vaudeville company for appearance as
a stage attraction caused District At
torney Williams to warn Deitz that if
he is not careful he will find himself
behind the bars.
Within the past week SherlfT Clark
has been notified by District Attorney
Williams to watch Deitz closely and if
he is found disregarding the conditions
of his freedom to serve upon him the
two remaining warrants in his hands.
Deitz and his children have all been
doing a good business in Minnesota
and Wisconsin defense fund meeting^,
and District Attorney Williams esti
mates that over $4,000 must have been
raised.
Mrs. Gates 8eeks Divorce.
New York, N. Y. It Is learned
that a suit for divorce was begun three
weeks ago by Mrs. Mary W. Gates
against Charles Gates, son of John W.
Gates.
8TANFORO ABOLISHES BASEBALL
President Jordan Says Football May
Be Barre^ Too.
San Francisco, Calif. President
David Starr Jordan of Stanford. .uni
versity. has issued an order abolish
ing intercollegiate baseball. To the
furthei discomfiture oi the college
athletes, Dr. Frank Angell, chairman
of the Stanford, committee on ath
letics, says that in. all probability both
baseball and football as intercolle
giate sports will be done away with
at Stanford.
AFTER THE COFFEE TRUST
REP. NORRIS OF NEBRASKA WILL
MAKE A SPEECH,
It May Bring On a Tariff War Between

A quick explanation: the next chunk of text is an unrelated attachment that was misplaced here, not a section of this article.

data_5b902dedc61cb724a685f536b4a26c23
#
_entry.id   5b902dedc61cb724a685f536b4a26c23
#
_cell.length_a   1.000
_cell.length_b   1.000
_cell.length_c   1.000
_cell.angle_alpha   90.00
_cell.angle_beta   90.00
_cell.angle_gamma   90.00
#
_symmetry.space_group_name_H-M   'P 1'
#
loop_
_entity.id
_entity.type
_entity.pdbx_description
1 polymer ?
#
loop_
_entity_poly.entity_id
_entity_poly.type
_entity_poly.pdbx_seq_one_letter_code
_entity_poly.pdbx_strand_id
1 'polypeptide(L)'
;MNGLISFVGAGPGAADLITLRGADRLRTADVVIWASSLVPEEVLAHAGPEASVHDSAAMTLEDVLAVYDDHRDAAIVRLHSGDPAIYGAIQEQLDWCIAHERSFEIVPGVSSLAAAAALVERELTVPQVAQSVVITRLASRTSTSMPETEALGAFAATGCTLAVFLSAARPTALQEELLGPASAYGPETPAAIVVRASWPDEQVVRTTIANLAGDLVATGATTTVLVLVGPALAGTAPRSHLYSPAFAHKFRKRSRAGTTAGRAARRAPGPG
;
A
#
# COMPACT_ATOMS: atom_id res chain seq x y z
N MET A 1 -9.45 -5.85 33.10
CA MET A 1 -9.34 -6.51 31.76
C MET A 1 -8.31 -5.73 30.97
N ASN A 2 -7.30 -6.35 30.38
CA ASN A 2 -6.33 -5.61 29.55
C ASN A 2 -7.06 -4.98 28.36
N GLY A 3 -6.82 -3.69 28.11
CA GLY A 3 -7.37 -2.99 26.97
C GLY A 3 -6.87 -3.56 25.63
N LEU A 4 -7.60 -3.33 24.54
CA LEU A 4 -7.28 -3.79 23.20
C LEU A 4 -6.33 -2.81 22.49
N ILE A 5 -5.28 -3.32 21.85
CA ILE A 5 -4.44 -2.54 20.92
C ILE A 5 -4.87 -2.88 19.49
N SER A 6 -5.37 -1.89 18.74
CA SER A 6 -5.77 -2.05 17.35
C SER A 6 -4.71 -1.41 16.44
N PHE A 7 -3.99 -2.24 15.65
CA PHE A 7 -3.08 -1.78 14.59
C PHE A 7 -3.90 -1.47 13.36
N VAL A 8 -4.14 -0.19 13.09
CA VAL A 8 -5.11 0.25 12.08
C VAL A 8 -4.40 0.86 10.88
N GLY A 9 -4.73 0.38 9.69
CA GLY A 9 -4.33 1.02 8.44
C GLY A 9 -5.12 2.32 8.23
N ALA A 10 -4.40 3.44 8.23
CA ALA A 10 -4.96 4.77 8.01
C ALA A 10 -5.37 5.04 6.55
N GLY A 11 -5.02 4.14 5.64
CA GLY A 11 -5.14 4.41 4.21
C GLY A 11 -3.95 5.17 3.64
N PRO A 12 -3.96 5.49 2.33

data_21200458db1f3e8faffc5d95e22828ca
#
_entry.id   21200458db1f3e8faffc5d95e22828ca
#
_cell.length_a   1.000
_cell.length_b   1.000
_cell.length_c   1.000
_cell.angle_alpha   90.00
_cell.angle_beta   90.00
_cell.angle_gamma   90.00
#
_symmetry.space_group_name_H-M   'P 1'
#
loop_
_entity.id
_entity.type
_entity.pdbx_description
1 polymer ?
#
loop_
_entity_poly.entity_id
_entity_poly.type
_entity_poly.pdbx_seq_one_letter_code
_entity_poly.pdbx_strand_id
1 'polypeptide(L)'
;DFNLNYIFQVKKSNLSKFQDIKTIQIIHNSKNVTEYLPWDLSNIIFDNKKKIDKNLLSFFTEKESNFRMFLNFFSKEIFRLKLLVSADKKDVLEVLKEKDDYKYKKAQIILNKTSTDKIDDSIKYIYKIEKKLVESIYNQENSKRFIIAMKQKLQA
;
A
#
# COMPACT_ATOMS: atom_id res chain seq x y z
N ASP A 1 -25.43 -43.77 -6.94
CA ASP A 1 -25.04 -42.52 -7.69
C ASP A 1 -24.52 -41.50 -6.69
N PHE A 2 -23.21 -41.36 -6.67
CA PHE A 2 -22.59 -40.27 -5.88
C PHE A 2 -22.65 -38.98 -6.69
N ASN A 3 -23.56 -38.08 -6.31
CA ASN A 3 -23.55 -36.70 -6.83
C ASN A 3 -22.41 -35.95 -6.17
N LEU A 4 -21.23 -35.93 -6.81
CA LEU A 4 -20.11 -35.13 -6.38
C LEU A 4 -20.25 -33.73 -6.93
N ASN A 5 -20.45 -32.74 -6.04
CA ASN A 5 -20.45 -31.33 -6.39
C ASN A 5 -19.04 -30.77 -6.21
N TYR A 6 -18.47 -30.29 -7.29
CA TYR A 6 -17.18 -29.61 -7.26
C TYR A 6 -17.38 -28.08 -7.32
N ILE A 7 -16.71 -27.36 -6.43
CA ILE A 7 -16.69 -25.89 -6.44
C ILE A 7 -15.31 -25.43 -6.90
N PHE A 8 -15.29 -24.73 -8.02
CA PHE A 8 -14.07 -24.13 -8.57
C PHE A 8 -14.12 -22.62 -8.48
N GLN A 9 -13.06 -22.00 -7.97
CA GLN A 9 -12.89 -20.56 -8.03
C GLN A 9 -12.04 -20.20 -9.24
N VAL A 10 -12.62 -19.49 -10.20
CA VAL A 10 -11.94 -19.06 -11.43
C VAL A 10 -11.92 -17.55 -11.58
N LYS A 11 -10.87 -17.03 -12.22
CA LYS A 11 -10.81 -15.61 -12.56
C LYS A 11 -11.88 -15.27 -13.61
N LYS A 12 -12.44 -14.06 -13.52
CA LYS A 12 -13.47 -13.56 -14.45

The United States and
Brazil.
Washington, D. C. A worlf-wide
coffee trust is to receive the attention
of congress, as well as of the Apart
ment of justice. It is charged that
the coffee trust is primarily the Bra
zilian government, but the department
of justice will have the opportunity, to
apply the anti-trust law to thejiAmer
icans who are affiliated yith the trust.
The names of multi-millionaires long
powerful in the coffee trade are being
given attention. It has developed
some remarkable facts about the im
mense increases in coffee prices by the
combination.
It appears that a standard, widely
used grade of coffee, which in Decem
ber, 1908, sold wholesale in New York
at 6% cents a pound, has risen stead
ily and regularly till on Jan. 7, 1911,
it was quoted at 13^ cents. An in
crease of over 100 per cent is declared
to have no Justification whatever, and
no explanation save that the Brazilian
trust has tho power to force American
consumers to pay the price.
Representative Norris of Nebraska,
who offered the original resolution to
investigate the alleged trust, will make
a sensational speech, as soon as he
can get the floor in the new session.
Democratic tariff authorities are look
ing to find what sort of tariff condi
tion can be applied to Brazil to induce
better treatment. A tariff war with
Brazil would be annoying to the United
States It would be a calamity to Bra
zil.
Representative Norris will introduce
early a bill to provide that the maxi
mum rates may be Imposed in case a
foreign government is party to a com
bination or conspiracy to establish mo
nopoly and extort unnatural prices
from American consumers. This
would do the business in the case of
Brazil.
DE MARINIS SHOUTS DElllALS.
Says He Fired Abbatemaggio Who
"Informs" for Spite. I
Viterbo, Italy. The Jury in the
Camorra trial listened to the interroga
tion and defense of Guiseppe da Ma
rinis, who is charged with having
planned the murder of Gennaro Cuoc
colo and his wife Maria.
De Marinis has been frequently ar
rested in Naples, the accusations
against him including robbery, assault
and murder, and he has served brief